Westly performed flawlessly, if ponderously most of the summer except for a period where he petulantly refused to start, particularly after sitting alone all night.  Some mornings he would start right up with vim and vigor, other mornings just an abject clicking or worse - no response at all.

The diesel engine is an utter power hog during starting.  First the glow plug circuit is activated - essentially four heating elements that glow red hot to get the combustion party started.  Then, the starter motor which must overcome 22.5:1 compression (some 2 to 3 times that of a standard gas engine) to turn the engine over.  Once it's going though, because a diesel has no coil or spark plugs (and in one of this vintage, no computerized anything) it has virtually no electrical load - just a small fuel solenoid that could operate on a 9-volt battery if necessary.  In fact, here is a keen trick I learned.  You can wire up a 9-volt battery (we used to call them transistor radio batteries back in the day) to a pigtail that connects to ground and the solenoid wire.  Then if the van battery it totally dead, you can attach this small battery to open the fuel solenoid and push start the van.

Portable jumper battery under the back seat, wired through an Anderson Power Pole connector
directly to the starter and ground.  Makes jump-starting sooo much easier and quickly
detaches for other uses
Anyway, the voltmeter during the less active starts would show only 8 or 9 volts, not nearly enough to accomplish the formidable task before it.  It would jump start easily, or after having a battery charger on for a short time.  And it would push start readily so in addition to the portable jumper battery, I took to parking on hills whenever possible (not too difficult around Seattle) so I could coast a few feet and pop the clutch in 1st gear.  Works, but I imagine this procedure is a little taxing on the equipment.  I cleaned and tightened the battery cables to the engine block, the starter and the braided ground strap between the transaxle and the frame.  This helped, but not enough.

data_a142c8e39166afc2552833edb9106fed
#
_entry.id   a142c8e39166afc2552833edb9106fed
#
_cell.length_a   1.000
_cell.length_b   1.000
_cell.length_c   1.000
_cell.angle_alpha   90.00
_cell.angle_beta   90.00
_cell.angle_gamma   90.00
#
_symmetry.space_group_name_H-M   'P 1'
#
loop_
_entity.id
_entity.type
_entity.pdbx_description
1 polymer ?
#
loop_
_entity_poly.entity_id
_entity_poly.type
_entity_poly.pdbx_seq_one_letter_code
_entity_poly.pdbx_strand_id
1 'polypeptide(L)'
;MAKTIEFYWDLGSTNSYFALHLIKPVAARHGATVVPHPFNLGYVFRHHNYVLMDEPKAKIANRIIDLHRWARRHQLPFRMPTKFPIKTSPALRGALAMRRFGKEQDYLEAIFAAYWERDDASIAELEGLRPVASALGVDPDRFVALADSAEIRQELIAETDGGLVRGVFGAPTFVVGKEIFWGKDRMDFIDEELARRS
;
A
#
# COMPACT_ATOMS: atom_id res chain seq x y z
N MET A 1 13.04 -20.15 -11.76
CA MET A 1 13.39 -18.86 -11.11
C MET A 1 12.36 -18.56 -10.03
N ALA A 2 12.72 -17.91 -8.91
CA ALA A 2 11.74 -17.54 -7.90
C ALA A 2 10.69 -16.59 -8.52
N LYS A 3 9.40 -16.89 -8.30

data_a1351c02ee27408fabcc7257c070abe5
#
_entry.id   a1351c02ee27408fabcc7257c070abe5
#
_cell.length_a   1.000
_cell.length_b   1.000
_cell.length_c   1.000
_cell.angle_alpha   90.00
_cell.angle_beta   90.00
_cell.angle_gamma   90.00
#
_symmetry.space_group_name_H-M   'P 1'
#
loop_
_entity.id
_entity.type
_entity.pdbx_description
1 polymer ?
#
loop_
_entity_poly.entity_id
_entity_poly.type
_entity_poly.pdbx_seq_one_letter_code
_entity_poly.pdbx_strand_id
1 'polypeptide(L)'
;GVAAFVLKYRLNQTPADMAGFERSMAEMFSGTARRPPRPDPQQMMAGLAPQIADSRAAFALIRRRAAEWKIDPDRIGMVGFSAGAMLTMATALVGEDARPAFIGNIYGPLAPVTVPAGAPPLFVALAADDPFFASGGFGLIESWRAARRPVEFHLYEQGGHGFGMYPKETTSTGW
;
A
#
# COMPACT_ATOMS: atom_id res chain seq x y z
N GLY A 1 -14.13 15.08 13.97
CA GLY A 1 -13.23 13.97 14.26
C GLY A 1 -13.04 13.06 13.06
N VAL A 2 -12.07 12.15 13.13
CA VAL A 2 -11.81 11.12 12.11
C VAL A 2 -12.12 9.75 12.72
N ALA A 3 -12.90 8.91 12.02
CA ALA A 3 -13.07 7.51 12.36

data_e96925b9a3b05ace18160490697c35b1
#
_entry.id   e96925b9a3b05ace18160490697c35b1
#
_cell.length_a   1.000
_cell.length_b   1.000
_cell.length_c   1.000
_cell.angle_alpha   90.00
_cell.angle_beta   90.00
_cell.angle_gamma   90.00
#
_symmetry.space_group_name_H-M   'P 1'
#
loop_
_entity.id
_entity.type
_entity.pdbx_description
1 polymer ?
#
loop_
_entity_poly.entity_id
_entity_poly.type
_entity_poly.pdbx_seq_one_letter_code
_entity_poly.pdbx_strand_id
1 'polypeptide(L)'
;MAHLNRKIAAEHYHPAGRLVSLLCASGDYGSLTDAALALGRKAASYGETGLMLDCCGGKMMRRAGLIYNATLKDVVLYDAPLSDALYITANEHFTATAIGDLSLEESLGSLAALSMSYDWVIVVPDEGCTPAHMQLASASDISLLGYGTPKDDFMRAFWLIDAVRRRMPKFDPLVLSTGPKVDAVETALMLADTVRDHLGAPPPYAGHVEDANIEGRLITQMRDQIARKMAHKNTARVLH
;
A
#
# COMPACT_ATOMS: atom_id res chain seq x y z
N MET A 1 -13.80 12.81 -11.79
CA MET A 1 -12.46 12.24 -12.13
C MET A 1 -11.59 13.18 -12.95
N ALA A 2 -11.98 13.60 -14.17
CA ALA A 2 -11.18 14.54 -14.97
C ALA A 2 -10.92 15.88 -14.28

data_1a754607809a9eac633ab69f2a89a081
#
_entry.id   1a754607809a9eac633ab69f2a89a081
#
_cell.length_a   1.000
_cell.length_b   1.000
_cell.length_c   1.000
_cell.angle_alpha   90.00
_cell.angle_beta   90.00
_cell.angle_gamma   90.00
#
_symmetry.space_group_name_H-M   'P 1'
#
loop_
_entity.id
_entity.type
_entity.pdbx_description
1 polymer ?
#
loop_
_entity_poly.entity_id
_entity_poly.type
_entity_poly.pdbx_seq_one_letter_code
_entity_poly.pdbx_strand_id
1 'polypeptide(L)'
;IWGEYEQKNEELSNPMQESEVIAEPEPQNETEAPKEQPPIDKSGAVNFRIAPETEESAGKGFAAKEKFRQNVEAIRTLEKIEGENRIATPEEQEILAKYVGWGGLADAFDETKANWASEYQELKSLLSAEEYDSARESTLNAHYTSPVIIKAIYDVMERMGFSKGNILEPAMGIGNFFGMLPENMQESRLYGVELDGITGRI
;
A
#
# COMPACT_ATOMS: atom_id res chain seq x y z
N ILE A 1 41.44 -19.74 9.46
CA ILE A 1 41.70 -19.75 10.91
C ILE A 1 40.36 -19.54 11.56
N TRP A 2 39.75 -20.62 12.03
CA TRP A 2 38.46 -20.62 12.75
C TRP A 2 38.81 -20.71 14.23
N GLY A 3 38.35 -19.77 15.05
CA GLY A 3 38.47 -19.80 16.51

Interstate MT-41
650 cold cranking amps
This is the battery you want for the Vanagon diesel
Even though the battery was not quite three years old, I suspected a weak cell or two and brought it to the local Interstate Battery Center for testing.  They pronounced it adequate.  I countered that it certainly would be with a gas engine, but was sorely lacking in getting the diesel motivated.  After some deliberation, they agreed to replace it.  The battery has a 72 month warranty but reading the fine print reveals that if installed in a diesel engine vehicle, the warranty period is halved.  With the pro-rated warranty I ended up paying $60 instead of the original price of $135.